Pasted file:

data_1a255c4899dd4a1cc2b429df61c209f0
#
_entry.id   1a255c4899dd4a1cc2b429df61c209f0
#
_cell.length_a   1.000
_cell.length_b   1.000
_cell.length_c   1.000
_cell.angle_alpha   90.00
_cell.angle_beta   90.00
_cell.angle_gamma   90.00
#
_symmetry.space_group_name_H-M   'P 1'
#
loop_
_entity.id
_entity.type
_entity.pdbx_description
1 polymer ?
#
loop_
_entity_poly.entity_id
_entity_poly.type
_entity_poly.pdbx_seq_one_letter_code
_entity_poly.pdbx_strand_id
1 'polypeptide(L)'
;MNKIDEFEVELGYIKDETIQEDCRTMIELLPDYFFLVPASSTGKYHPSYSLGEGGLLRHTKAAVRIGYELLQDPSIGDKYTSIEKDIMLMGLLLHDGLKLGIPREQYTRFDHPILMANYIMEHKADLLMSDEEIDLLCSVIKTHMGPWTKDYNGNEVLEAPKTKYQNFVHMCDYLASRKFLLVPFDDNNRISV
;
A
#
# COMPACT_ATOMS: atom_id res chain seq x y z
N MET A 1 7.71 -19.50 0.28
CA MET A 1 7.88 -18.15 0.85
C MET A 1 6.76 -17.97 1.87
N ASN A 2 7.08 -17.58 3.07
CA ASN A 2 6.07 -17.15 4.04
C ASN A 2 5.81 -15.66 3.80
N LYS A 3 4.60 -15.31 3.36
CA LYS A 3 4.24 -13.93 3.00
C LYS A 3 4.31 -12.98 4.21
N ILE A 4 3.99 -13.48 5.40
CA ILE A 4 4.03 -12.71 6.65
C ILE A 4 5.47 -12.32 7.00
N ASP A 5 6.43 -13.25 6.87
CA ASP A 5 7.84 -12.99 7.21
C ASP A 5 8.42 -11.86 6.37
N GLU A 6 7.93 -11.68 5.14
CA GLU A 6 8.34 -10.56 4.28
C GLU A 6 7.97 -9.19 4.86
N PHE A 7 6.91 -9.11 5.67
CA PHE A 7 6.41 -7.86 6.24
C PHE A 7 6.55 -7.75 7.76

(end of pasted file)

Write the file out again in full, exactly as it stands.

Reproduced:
data_1a255c4899dd4a1cc2b429df61c209f0
#
_entry.id   1a255c4899dd4a1cc2b429df61c209f0
#
_cell.length_a   1.000
_cell.length_b   1.000
_cell.length_c   1.000
_cell.angle_alpha   90.00
_cell.angle_beta   90.00
_cell.angle_gamma   90.00
#
_symmetry.space_group_name_H-M   'P 1'
#
loop_
_entity.id
_entity.type
_entity.pdbx_description
1 polymer ?
#
loop_
_entity_poly.entity_id
_entity_poly.type
_entity_poly.pdbx_seq_one_letter_code
_entity_poly.pdbx_strand_id
1 'polypeptide(L)'
;MNKIDEFEVELGYIKDETIQEDCRTMIELLPDYFFLVPASSTGKYHPSYSLGEGGLLRHTKAAVRIGYELLQDPSIGDKYTSIEKDIMLMGLLLHDGLKLGIPREQYTRFDHPILMANYIMEHKADLLMSDEEIDLLCSVIKTHMGPWTKDYNGNEVLEAPKTKYQNFVHMCDYLASRKFLLVPFDDNNRISV
;
A
#
# COMPACT_ATOMS: atom_id res chain seq x y z
N MET A 1 7.71 -19.50 0.28
CA MET A 1 7.88 -18.15 0.85
C MET A 1 6.76 -17.97 1.87
N ASN A 2 7.08 -17.58 3.07
CA ASN A 2 6.07 -17.15 4.04
C ASN A 2 5.81 -15.66 3.80
N LYS A 3 4.60 -15.31 3.36
CA LYS A 3 4.24 -13.93 3.00
C LYS A 3 4.31 -12.98 4.21
N ILE A 4 3.99 -13.48 5.40
CA ILE A 4 4.03 -12.71 6.65
C ILE A 4 5.47 -12.32 7.00
N ASP A 5 6.43 -13.25 6.87
CA ASP A 5 7.84 -12.99 7.21
C ASP A 5 8.42 -11.86 6.37
N GLU A 6 7.93 -11.68 5.14
CA GLU A 6 8.34 -10.56 4.28
C GLU A 6 7.97 -9.19 4.86
N PHE A 7 6.91 -9.11 5.67
CA PHE A 7 6.41 -7.86 6.24
C PHE A 7 6.55 -7.75 7.76